(802) 763-7733 info@whiteriverpartnership.org 4266 VT Rte. 14, South Royalton, VT 05068

Land Use

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EDIT: CAPTION: The White River is the heart of the watershed’s working landscape.

Land Use

A combination of forest, agricultural fields, farms, and historic towns make the watershed one of the most picturesque in New England. The landscape in the basin is hilly and predominantly forested with the developed and agricultural lands situated in the valleys. Forested land covers 84{db44c3d5e5b2521111bb9179cb40e40c4d2777ab57a0c9e12ea819349259de2f} of the basin and agricultural land occupies about 7{db44c3d5e5b2521111bb9179cb40e40c4d2777ab57a0c9e12ea819349259de2f}. Developed land, including residential, commercial, industrial, transportation, and utilities, covers about 5{db44c3d5e5b2521111bb9179cb40e40c4d2777ab57a0c9e12ea819349259de2f} of the basin. The remaining 4{db44c3d5e5b2521111bb9179cb40e40c4d2777ab57a0c9e12ea819349259de2f} of the landscape is water. The predominance of forest cover and the small amount of developed land are the primary reasons for the good water quality in most of the basin.

Agriculture is an important component of the environmental, cultural and economic make-up of the White River watershed. Land devoted to agriculture makes up 7{db44c3d5e5b2521111bb9179cb40e40c4d2777ab57a0c9e12ea819349259de2f} of the watershed’s entirety covering an area of over 34,000 acres. Agricultural land is used for raising everything from horses and dairy cows, to pumpkins, vegetables, hay and cut flowers. Of all the land in the watershed owned by farmers, less than half is in crop production. Woodlands expand the diversity of production from farm owned land to include forest products, maple syrup, and firewood. The current 356 farms in the basin can be estimated to be producing goods worth $29 million in market value (as of 2002).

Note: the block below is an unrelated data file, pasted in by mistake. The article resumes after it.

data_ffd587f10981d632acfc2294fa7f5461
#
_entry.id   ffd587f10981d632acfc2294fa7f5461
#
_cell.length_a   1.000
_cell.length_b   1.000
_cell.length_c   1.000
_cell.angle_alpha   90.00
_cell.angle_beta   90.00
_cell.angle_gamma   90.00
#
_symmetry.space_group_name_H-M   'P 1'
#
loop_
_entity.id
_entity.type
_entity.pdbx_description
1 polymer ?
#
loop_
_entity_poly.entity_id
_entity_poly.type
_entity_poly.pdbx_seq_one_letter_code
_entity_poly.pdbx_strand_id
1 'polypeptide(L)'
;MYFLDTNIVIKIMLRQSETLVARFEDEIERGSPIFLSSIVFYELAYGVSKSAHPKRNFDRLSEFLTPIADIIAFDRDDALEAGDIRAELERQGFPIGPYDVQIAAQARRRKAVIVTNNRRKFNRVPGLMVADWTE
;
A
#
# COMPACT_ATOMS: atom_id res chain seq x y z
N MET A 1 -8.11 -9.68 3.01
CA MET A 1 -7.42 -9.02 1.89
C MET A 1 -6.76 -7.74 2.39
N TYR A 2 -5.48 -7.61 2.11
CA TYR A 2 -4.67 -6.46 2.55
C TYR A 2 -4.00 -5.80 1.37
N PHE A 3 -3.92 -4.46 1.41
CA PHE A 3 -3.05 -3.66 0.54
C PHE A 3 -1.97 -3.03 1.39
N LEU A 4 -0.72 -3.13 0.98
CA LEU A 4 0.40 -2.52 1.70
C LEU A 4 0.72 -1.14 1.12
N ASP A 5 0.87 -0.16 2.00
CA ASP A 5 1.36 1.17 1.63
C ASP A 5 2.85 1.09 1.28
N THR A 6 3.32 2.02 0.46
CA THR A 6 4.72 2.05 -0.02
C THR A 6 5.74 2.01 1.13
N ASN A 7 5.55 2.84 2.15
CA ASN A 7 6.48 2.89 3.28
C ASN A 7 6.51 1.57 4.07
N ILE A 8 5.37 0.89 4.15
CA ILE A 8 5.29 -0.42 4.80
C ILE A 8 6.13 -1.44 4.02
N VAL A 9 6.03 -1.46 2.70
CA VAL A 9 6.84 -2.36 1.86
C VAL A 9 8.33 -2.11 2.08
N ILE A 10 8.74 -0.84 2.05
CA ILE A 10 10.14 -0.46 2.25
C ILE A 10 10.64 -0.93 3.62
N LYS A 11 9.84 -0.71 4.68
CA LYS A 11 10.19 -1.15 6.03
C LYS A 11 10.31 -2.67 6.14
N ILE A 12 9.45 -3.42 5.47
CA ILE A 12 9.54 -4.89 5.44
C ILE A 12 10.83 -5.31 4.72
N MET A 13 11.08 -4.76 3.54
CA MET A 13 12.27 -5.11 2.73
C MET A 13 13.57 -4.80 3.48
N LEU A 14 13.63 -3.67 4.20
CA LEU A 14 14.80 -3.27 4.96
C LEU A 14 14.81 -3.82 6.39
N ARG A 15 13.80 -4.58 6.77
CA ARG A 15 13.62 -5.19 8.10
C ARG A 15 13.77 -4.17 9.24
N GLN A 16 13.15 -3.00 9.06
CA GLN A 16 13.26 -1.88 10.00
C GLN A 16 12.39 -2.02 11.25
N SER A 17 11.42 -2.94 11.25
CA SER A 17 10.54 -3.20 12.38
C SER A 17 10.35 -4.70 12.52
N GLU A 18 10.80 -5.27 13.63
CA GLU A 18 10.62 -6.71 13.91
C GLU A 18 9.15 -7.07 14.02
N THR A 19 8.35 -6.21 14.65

Forestland covers 84{db44c3d5e5b2521111bb9179cb40e40c4d2777ab57a0c9e12ea819349259de2f} of the White River watershed. Uses of the forest include, but are not limited to, recreation, wildlife habitat and timber harvesting. Outside of areas in the Green Mountain National Forest or in state ownership, forestland is owned for the most part by individuals with diverse goals allowing for a variation in management in terms of uses, strategies, time-frames and intensity.

Over the last 200 years, land has been developed adjacent to rivers to take advantage of the benefits the river provides such as travel routes, fertile flood plain soils, hydropower and water supply. In addition, due to the hilly nature of the White River watershed, the desirable land for development is within the flatter valley floors where the river corridors are situated. The roads, houses and parking lots that make up the developed areas cover approximately 5{db44c3d5e5b2521111bb9179cb40e40c4d2777ab57a0c9e12ea819349259de2f} of the watershed. The developed area has generally led to reduced water quality when building resulted in the removal of vegetation along the stream corridor, the filling of flood plains and the disposal of untreated runoff from these areas into the river.